JF: I thought that was important at times when I knew that either one of us or both of us were getting a little flustered or frustrated, I'd sit down and say, "But you know what, Rick? This is also an opportunity for us, even though it may have meant that I had to take a couple of swallows and say "I'm so damn mad right now." But it was opportunity and we needed it, we really needed it. The construction delays were there, in my opinion, to actually serve a purpose for us. They allowed us to rethink some menu items that we wanted and allowed us to just talk about things more. We were able to formalize the conversation about our restaurant and what it really meant now that it was coming together. As the mural artist came from Atlanta to paint the murals of the Seven Nations in our Storyville dining room, it allowed us to sit on the floor and look at four blank walls and say, "You know, here's an opportunity?we gonna write the story of Louisiana for guests from all over the world. What do we want on that wall? I think I know, what do you think?" So I think that there's advantages at all times and opportunities at all times regardless of the adversity and frustration. If you look at it for what it is and then tell yourself there's a reason for everything, I think we all come out the other end much better and I think that R'evolution certainly came out much better because of the delays.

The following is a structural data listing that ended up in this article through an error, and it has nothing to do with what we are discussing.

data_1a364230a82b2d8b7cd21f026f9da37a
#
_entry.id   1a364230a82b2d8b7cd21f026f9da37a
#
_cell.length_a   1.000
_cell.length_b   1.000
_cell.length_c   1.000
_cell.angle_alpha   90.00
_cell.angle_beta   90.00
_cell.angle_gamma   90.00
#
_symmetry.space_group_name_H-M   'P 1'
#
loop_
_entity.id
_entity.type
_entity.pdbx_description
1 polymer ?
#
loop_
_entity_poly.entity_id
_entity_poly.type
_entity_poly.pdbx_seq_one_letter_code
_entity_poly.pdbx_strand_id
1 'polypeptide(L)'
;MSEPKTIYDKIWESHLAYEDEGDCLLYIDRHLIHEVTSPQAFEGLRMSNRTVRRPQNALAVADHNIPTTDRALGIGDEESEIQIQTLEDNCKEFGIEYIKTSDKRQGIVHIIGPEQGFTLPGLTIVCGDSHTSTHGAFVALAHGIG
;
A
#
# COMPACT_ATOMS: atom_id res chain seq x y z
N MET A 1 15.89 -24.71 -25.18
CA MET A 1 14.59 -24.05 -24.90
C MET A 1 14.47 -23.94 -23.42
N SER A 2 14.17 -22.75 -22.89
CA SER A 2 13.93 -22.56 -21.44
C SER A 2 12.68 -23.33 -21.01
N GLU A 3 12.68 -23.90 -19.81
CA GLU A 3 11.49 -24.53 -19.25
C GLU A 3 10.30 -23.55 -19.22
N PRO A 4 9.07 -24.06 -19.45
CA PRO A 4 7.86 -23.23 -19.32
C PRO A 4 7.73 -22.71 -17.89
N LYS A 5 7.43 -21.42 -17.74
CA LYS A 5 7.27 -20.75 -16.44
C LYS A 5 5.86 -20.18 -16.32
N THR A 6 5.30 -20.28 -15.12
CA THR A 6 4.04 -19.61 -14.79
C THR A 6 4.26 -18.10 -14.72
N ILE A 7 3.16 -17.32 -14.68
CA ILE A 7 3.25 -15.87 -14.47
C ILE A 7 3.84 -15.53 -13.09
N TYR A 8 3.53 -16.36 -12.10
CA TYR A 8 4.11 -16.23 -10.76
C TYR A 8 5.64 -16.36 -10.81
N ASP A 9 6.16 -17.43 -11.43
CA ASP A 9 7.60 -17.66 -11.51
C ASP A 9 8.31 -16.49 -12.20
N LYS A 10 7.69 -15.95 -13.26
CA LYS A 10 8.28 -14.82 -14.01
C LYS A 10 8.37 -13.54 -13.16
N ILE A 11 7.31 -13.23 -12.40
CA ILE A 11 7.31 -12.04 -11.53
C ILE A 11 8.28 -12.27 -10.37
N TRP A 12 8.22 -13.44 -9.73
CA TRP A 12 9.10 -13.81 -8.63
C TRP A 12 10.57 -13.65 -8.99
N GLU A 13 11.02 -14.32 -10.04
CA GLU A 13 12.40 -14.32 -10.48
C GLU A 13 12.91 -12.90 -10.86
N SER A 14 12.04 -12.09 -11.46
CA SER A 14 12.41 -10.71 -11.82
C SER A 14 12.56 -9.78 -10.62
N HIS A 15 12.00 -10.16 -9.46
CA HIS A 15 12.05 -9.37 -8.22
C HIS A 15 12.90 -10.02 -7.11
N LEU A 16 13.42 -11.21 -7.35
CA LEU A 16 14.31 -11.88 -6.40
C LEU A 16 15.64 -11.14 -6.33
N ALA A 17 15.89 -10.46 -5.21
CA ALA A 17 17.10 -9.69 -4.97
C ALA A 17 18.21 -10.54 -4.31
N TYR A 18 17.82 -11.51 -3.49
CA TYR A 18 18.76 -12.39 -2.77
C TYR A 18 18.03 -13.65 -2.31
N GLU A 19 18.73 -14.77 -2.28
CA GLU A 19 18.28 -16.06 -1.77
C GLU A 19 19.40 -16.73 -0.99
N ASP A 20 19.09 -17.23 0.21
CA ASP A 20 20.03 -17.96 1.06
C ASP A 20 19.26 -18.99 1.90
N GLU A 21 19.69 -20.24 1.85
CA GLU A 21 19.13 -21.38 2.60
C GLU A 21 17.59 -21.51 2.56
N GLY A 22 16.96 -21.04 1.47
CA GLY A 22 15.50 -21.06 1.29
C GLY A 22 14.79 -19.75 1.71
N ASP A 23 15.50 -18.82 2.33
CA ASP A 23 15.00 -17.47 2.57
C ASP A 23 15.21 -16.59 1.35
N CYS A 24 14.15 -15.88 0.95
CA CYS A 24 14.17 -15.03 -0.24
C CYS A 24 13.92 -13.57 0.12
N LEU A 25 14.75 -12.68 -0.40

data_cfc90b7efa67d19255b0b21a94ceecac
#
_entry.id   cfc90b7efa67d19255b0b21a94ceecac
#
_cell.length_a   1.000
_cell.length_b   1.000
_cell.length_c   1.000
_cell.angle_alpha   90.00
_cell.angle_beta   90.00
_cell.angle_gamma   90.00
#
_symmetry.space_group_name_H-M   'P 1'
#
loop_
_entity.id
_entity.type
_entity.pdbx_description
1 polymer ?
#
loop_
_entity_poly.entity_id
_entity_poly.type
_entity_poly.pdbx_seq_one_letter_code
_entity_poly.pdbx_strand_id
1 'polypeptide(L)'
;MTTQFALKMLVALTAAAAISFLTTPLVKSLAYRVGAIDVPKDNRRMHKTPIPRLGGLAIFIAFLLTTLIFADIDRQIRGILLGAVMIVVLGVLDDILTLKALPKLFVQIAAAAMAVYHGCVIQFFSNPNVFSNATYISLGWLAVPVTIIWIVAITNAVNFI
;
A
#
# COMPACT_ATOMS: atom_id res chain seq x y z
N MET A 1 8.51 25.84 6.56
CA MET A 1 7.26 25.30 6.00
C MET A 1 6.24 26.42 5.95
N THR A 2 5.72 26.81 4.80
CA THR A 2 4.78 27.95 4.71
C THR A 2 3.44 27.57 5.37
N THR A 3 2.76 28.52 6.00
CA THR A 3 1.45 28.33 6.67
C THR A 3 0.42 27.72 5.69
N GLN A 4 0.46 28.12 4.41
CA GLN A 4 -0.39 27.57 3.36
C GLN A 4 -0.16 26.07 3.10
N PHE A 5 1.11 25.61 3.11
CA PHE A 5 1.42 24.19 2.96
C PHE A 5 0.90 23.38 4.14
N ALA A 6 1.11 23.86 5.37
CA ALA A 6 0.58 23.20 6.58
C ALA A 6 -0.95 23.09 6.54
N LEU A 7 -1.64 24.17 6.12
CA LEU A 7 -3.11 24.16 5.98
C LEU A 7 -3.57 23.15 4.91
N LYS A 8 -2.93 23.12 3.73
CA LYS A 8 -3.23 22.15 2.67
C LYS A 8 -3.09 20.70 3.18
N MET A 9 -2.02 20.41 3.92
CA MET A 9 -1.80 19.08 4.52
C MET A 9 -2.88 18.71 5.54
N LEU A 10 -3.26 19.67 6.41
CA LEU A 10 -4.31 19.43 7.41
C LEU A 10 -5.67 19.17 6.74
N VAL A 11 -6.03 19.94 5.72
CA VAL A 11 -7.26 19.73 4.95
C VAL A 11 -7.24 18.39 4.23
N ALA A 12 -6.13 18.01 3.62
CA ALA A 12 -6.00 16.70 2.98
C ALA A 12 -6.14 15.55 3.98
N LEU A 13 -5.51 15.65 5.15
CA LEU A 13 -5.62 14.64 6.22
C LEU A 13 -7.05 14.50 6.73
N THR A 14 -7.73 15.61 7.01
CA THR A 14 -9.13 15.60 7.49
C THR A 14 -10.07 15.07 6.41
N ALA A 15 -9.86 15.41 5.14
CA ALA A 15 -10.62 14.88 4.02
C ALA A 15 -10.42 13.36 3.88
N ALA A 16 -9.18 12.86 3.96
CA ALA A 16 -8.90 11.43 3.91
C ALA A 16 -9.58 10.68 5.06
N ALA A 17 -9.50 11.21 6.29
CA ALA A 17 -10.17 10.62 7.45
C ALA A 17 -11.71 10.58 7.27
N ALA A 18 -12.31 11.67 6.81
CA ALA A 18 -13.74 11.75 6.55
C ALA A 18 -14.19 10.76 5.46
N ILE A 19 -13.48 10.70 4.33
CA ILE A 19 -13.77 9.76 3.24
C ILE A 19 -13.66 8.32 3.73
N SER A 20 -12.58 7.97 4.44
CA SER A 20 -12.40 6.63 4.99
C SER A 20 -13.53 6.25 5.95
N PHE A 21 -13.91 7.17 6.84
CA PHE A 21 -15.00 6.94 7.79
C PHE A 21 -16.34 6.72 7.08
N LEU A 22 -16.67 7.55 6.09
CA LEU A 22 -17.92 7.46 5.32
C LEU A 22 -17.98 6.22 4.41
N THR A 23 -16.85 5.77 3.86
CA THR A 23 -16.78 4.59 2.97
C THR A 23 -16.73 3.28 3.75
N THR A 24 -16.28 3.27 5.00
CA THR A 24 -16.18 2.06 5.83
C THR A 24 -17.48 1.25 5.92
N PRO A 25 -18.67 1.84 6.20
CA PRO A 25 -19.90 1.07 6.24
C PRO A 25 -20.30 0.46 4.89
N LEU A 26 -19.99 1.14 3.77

Anything special on the immediate horizon?